Most areas of the Appalachian Trail do not require fees or permits, but a few do. Know before you go.
Entrance or parking fees are collected at some national and state parks that the Trail passes through. Permits are required of overnight site users in the Great Smoky Mountains National Park (with a small fee) and Shenandoah National Park (no fee). A free permit is required in Baxter State Park for all A.T. long-distance hikers. Some overnight sites, especially in New England, require fees. (See below for more details.)
Regulations are set by the local land-managing agency.
Listings of these agencies can be found on ATC's site here and on the National Park Service site here.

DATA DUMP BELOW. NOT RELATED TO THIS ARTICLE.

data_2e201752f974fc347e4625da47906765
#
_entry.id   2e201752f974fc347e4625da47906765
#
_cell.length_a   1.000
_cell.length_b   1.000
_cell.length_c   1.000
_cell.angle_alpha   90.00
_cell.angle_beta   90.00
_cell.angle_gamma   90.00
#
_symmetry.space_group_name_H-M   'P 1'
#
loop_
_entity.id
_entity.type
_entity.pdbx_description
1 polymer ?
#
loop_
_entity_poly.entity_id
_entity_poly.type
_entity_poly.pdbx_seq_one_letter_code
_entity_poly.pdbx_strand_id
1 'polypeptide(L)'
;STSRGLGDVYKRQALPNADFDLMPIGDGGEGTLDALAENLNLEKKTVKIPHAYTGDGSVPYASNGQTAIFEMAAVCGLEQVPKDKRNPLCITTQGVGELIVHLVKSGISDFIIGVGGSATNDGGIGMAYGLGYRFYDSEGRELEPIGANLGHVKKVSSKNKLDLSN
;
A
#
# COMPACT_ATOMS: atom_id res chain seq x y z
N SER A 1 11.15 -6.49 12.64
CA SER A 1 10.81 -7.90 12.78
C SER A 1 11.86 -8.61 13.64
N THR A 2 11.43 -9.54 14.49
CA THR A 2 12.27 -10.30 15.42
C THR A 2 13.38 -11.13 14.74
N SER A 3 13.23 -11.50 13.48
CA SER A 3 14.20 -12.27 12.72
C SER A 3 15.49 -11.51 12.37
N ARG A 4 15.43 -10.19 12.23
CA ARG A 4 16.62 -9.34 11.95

Several hundred miles of the A.T. in all states from Virginia through Maine are located on what are known as National Park Service Appalachian Trail corridor lands. These are generally all A.T. lands outside of national, state, and local parks and forests. Comprehensive regulations for these lands can be found here.
Camping and fire regulations along the A.T. can be found here.
Certain activities, including large-group use, events, and commercial filming,
(See "special uses" below.)
All overnight hikers, including thru-hikers, are encouraged to participate in a voluntary registration system, ATcamp.
Registering will help you avoid crowded areas and will help preserve the Appalachian Trail.